• Psychologists get to answer some of the most interesting questions that have plagued poets and philosophers for centuries.
  • For example does absence make the heart grow fonder or is it out of sight, out of mind? If I divided you evenly and told half of you that it was true that absence makes the heart grow fonder and told the other half that when people are out of sight they are out of mind, you would all say, I knew it all along.
  • In a field where armchair psychologists are a dime a dozen, you always need to ask the important questions which are, is that true? And how do we know? As for the question we started with, new research indicates that it is true that absence makes the heart grow fonder.
  • Let’s review the research and see what we think.

Module 1: History, Approaches and Research Methods > Week 2 > Lesson

  • Case studies examine an individual case in depth with the hope of revealing something that may be true for all of us.
  • If I want to study whether or not there is a relationship between two variables, I might use a correlational study which measures the relationship between two variables.
  • If I’m interested in studying the relationship between intelligence- as measured by IQ- and performance in school- as measured by grade point average, also known as GPA- I might choose a correlational study.
  • If this is my data between IQ and GPA, I would be able to say with confidence that there’s no relationship between these two variables, because the data is scattered all over the graph.
  • You can see there’s no line where there would be an indication of a relationship.
  • If the relationship were perfectly positive- meaning as IQ went up, so did GPA- it might be a perfect positive correlation.
  • Or, on the other hand, if there’s a perfectly negative correlation between IQ and GPA, it might look like this.
  • Now, keep in mind, when we’re looking at correlations, we always have to realize that this is a relationship, but does not tell us cause and effect.
  • They commonly describe data, and they’re commonly used in correlational studies and experiments and also reports to describe behavior and opinions.
  • Experimental research is often considered the gold standard for psychological research, because it’s the only method capable of showing cause and effect.
  • When looking at an experiment, we are always looking for the independent variable and the dependent variable.
  • Whenever we do an experiment, we always need to make sure to define our constructs- meaning, how are we defining the variables that are embedded in our experiment? And we have to be careful about potentially confounding or extraneous variables.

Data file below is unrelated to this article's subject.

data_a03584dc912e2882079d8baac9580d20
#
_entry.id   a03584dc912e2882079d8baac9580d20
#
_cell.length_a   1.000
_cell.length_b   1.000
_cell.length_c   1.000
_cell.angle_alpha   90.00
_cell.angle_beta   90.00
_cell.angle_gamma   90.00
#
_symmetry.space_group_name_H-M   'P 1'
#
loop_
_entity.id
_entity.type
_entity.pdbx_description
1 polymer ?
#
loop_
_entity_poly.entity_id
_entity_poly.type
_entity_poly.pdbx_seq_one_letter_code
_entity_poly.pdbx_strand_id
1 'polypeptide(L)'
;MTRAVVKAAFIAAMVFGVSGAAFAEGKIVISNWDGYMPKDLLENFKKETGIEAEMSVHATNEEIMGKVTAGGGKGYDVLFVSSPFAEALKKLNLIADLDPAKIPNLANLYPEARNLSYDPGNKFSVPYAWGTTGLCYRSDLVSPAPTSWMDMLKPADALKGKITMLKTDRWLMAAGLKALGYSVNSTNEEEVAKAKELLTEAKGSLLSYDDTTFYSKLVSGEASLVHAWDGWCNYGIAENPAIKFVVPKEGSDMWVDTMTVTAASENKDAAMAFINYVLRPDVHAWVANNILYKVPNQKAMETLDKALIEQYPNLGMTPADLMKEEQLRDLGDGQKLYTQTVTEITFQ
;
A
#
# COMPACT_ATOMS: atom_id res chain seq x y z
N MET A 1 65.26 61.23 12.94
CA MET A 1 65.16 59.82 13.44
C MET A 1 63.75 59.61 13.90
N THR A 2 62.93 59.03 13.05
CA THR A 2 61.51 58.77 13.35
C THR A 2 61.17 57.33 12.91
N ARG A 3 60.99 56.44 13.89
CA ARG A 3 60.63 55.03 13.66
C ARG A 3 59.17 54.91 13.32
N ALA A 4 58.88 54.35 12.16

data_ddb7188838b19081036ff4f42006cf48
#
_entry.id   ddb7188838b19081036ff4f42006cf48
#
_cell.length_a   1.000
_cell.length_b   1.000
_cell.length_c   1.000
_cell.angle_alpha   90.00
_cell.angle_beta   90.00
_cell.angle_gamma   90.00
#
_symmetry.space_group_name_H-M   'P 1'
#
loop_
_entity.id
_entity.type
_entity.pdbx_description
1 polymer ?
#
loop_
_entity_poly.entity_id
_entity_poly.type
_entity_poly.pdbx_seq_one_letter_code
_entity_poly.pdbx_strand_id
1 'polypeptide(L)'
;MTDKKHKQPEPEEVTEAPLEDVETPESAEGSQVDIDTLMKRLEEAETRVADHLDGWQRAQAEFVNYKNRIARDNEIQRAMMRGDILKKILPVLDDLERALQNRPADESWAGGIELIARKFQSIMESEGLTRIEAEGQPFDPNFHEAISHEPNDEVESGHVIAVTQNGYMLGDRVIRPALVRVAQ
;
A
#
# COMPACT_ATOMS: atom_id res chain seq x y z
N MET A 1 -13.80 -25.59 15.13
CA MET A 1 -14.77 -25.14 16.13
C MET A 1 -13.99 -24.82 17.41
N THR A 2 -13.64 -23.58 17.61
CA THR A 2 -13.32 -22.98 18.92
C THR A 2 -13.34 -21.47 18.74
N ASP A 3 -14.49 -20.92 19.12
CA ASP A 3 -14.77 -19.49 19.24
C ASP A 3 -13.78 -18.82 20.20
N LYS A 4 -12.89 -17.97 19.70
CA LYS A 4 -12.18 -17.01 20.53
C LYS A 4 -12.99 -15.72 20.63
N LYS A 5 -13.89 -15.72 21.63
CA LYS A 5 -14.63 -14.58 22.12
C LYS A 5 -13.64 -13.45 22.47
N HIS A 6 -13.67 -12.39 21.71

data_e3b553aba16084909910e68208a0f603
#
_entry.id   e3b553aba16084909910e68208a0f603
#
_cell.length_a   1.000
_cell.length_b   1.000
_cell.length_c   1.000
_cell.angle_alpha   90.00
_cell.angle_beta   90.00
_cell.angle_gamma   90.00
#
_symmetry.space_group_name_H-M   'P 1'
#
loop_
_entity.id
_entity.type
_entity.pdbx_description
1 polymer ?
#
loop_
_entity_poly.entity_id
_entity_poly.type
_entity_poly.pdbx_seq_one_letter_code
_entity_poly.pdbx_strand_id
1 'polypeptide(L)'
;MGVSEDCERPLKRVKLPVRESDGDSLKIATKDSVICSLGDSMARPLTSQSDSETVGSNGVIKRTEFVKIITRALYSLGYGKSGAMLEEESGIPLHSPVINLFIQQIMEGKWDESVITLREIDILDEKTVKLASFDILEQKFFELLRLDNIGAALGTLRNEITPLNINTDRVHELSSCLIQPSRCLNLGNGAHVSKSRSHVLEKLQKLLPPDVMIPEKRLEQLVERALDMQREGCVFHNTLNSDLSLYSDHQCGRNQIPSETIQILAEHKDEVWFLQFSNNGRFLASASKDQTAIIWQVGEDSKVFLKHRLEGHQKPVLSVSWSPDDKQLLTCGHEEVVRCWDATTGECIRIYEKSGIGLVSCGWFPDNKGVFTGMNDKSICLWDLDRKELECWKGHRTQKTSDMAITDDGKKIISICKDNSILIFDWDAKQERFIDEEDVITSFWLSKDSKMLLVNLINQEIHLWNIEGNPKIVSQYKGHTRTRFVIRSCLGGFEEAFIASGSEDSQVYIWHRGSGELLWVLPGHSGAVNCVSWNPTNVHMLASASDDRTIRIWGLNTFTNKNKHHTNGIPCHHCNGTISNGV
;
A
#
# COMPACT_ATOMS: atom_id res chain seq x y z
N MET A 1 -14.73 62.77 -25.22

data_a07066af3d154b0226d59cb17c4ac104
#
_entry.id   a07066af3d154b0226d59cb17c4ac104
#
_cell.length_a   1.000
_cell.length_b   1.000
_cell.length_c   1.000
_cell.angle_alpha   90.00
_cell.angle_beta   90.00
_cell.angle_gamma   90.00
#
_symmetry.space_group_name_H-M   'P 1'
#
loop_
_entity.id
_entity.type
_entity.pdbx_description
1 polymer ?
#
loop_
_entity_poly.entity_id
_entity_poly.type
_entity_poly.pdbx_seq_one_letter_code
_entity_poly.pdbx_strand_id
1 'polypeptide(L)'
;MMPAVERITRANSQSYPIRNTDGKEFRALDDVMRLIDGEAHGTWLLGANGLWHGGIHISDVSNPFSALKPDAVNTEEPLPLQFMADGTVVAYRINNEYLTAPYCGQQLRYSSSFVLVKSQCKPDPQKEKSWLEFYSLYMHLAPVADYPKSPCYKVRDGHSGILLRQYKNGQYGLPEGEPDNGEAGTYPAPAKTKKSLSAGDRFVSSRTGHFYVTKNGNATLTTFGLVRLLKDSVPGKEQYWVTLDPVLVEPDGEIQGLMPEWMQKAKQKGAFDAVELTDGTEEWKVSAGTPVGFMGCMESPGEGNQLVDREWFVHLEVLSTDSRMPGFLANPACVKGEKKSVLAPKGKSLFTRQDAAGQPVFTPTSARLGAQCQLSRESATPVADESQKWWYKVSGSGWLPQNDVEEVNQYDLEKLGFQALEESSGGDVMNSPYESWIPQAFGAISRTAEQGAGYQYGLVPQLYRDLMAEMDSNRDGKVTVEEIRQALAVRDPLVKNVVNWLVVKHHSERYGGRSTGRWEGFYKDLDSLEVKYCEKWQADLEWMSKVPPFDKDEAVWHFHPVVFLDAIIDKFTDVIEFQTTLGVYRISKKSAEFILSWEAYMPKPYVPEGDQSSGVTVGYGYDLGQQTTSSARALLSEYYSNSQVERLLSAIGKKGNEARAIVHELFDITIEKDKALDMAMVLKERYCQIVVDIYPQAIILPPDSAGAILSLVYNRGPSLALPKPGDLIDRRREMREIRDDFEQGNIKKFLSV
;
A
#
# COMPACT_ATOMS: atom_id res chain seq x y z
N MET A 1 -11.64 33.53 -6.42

• In a very famous research study by Rosenzweig, Bennet, and Diamond, they sought to see if the brains of rats would change depending on the environment they were in.
  • There was one experimental condition, where the rat cage was very enriched with toys for them to engage with.
  • In this case, the independent variable was the cage condition, and the dependent variable was the complexity of the brain.
  • How do we do this? Often, when we’re looking at quantitative data, we’re looking at statistics.
  • Let’s say I have one student who had a 65%. Knowing the central tendency of data is great, but it’s even better to understand the variation in the data.
  • For this, we look to the normal curve- also known as the bell curve.
  • When we’re looking at correlational data, we have different numbers to consider.
  • We have a relationship, and the range of that relationship is called the correlation coefficient.
  • In a correlation, a perfectly negative relationship is negative 1, and a perfectly positive relationship is a 1, whereas no relationship is considered a 0 correlation coefficient.
  • Keep in mind that a negative 0.65 is actually a stronger relationship than a positive 0.42.
  • In this case, we can see that we are looking at the relationship between unemployment and inflation.
  • What does that mean? What does that mean about the relationship between unemployment and inflation? It appears that as unemployment percentage goes up, inflation goes down.
  • Now, let’s talk about the difference between correlation and causation.
  • In this picture, we can see that there is a causation between temperature and ice cream sales.
  • We also know that as temperatures rise, crime goes up, and that’s because when people are out of their homes there’s more likelihood for crime to be committed.
  • If I were interested in the relationship between ice cream sales and crime, I would actually find a positive correlation.
  • It’s very important to understand that there is no cause and effect in this relationship- that they’re simply correlated.
  • It’s very important that we understand there’s no cause and effect in this relationship.